Technology developed to control light scattering using holography

Jul 11, 2013
Figure 1. Observed images.

Recently, a popular article demonstrated that opaque glass becomes transparent as transparent tape is applied to the glass. The scientific principle is that light was less scattered as the rough surface of the opaque glass is filled by transparent tape. Professor Yong Keun Park from KAIST's Department of Physics, in a joint research with MIT Spectroscopy Lab, has developed the technology to easily control light scattering using holography. Their results are published on Nature's Scientific Reports May 29th online edition.

This technology allows us to view xobjects behind visual obstructions such as cloud or smoke, as well as visual xobjectives behind xobjects that highly scatters light such as . The research team applied the holography technology that records both the direction and to control of the xobjects between the observer and the visual xobjective. The team was able to retrieve the original image by recording the information of and reflecting the light precisely to the other side.

Figure 2. The principles of light scattering control.

This phenomenon is known as phase conjugation in physics. Professor Park's team was the first in the world to apply phase conjugation and digital holography to observe two-dimensional image behind a highly scattering wall. "This technology will be applied to in many fields of physics, optics, nanotechnology, medical science, and even military science," said Professor Park. "This technology is different from what is commonly as penetrating camera or invisible clothes," he nevertheless drew the line at overinterpretating the technology, "Currently, the significance is on the development of the technology itself that allows us to accurately control the scattering of light."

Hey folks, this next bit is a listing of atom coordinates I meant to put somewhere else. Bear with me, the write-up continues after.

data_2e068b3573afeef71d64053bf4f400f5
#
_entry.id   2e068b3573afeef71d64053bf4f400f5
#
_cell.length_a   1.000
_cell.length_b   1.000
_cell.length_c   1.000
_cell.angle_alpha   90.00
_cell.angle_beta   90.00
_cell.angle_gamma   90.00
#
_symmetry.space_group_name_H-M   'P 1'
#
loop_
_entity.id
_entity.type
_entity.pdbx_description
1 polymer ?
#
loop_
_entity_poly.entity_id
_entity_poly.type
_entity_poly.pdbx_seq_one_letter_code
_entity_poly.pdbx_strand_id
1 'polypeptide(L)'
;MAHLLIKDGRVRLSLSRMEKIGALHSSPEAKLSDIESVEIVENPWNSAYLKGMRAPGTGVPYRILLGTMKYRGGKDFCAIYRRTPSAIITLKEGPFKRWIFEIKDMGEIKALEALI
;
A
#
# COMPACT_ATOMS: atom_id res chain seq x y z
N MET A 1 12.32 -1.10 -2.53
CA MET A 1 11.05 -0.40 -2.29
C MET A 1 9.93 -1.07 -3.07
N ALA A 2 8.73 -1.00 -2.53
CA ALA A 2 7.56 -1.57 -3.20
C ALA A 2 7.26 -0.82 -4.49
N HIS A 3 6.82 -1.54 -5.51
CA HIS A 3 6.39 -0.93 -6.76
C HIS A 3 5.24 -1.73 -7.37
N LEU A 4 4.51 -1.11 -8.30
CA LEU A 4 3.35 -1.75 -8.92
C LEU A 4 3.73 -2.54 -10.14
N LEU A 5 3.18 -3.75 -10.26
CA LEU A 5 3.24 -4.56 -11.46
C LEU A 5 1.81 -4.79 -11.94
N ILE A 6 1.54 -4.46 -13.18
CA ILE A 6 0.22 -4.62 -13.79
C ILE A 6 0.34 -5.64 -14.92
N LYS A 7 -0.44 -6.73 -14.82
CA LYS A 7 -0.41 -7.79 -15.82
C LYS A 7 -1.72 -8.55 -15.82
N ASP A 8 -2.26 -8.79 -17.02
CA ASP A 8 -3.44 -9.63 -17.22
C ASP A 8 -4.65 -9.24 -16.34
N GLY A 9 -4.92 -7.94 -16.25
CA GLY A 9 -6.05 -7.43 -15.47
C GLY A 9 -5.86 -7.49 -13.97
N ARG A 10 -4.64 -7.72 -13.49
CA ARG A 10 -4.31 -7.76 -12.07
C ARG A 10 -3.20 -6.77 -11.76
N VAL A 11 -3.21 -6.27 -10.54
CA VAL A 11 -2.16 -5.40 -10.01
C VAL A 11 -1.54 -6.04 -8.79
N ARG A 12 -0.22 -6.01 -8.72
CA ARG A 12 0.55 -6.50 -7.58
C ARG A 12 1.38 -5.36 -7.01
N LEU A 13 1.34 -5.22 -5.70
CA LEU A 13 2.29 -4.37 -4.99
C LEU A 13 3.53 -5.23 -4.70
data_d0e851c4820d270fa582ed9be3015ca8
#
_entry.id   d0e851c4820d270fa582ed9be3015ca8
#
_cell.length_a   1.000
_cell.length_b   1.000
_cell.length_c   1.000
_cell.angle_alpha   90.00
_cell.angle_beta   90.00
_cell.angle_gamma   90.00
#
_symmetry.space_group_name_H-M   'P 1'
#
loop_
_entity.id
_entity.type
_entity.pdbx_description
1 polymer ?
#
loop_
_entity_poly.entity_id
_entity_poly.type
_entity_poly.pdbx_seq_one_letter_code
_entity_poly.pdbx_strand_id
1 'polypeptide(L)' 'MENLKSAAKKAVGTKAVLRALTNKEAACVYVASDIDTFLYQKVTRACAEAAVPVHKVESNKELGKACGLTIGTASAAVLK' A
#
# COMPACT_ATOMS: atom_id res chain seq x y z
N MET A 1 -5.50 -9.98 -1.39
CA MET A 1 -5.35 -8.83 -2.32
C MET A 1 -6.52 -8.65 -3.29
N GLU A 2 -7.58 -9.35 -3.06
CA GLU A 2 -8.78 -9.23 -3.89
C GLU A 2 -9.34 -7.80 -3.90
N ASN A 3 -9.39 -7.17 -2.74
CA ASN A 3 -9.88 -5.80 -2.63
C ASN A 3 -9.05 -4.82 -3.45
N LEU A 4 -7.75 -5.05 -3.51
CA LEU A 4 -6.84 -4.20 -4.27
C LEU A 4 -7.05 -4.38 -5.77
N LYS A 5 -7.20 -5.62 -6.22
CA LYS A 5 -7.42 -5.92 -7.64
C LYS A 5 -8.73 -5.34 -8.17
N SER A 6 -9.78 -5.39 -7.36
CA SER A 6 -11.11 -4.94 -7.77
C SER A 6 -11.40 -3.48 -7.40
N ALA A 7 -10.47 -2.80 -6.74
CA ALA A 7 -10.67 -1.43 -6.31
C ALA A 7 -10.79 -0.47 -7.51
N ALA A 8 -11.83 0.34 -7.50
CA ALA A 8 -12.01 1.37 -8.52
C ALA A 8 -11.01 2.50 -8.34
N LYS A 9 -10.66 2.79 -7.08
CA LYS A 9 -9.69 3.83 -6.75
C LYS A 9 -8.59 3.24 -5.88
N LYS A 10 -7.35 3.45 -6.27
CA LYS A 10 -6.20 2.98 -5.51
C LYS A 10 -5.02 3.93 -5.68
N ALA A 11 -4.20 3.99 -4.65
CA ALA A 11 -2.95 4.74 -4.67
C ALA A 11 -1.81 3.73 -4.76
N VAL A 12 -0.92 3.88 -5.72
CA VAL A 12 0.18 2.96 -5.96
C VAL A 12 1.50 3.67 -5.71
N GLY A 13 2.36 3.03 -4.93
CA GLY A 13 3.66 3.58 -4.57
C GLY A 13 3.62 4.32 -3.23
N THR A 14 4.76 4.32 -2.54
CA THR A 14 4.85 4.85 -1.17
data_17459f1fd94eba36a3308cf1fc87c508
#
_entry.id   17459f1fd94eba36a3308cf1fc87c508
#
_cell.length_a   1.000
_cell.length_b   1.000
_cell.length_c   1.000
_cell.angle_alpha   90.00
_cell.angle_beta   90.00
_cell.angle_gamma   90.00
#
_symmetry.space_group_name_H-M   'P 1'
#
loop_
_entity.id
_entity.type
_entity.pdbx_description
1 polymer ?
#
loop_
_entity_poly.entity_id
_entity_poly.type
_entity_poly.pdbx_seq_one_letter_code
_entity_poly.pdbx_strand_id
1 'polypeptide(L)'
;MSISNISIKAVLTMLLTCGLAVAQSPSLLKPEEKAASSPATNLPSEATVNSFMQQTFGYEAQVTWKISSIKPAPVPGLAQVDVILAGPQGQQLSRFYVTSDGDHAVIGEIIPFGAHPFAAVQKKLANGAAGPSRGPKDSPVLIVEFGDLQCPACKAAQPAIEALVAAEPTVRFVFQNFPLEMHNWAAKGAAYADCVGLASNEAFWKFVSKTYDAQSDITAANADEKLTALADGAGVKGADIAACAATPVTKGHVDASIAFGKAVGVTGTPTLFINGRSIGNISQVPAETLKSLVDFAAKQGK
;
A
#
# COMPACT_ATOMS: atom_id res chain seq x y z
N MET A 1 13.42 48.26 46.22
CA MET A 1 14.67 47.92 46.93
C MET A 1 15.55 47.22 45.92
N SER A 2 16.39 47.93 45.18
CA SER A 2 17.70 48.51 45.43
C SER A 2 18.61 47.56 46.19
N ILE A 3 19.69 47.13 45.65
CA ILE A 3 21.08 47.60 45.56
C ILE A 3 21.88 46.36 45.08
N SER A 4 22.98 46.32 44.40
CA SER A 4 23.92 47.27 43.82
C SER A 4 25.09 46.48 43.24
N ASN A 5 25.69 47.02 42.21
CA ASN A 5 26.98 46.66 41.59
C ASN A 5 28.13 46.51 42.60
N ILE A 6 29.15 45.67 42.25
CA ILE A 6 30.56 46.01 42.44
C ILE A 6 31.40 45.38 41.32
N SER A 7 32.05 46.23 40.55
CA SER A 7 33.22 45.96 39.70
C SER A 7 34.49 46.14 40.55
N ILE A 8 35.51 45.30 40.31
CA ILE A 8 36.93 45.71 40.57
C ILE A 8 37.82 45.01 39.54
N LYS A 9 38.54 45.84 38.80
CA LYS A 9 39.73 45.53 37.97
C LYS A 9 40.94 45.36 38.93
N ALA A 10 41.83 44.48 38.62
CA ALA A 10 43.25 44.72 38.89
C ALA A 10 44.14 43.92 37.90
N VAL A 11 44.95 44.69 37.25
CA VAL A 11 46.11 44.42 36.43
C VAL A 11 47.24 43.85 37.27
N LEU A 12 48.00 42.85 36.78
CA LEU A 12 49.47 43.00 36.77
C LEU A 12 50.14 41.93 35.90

Explore further: Graphene and graphExeter combine to create a new flexible, transparent, photosensitive device

add to favorites email to friend print save as pdf

Related Stories

Looking through the opaque screen for sharper images

Dec 07, 2012

Taking images through opaque, light-scattering layers is a vital capability and essential diagnostic tool in many disciplines, including nanotechnology and the biosciences. Current techniques are unable to ...

Manipulating Lorentz and Fano spectral line shapes

May 13, 2013

(Phys.org) —It is widely known that the optical properties of certain materials can be modified by using lasers to control the quantum states of their optical electrons. Lasers that can generate ultra-short ...

Recommended for you

Could 'Jedi Putter' be the force golfers need?

10 hours ago

Putting is arguably the most important skill in golf; in fact, it's been described as a game within a game. Now a team of Rice engineering students has devised a training putter that offers golfers audio, ...

Better thermal-imaging lens from waste sulfur

Apr 17, 2014

Sulfur left over from refining fossil fuels can be transformed into cheap, lightweight, plastic lenses for infrared devices, including night-vision goggles, a University of Arizona-led international team ...

User comments : 0

More news stories

Could 'Jedi Putter' be the force golfers need?

Putting is arguably the most important skill in golf; in fact, it's been described as a game within a game. Now a team of Rice engineering students has devised a training putter that offers golfers audio, ...

Treating depression in Parkinson's patients

A group of scientists from the University of Kentucky College of Medicine and the Sanders-Brown Center on Aging has found interesting new information in a study on depression and neuropsychological function in Parkinson's ...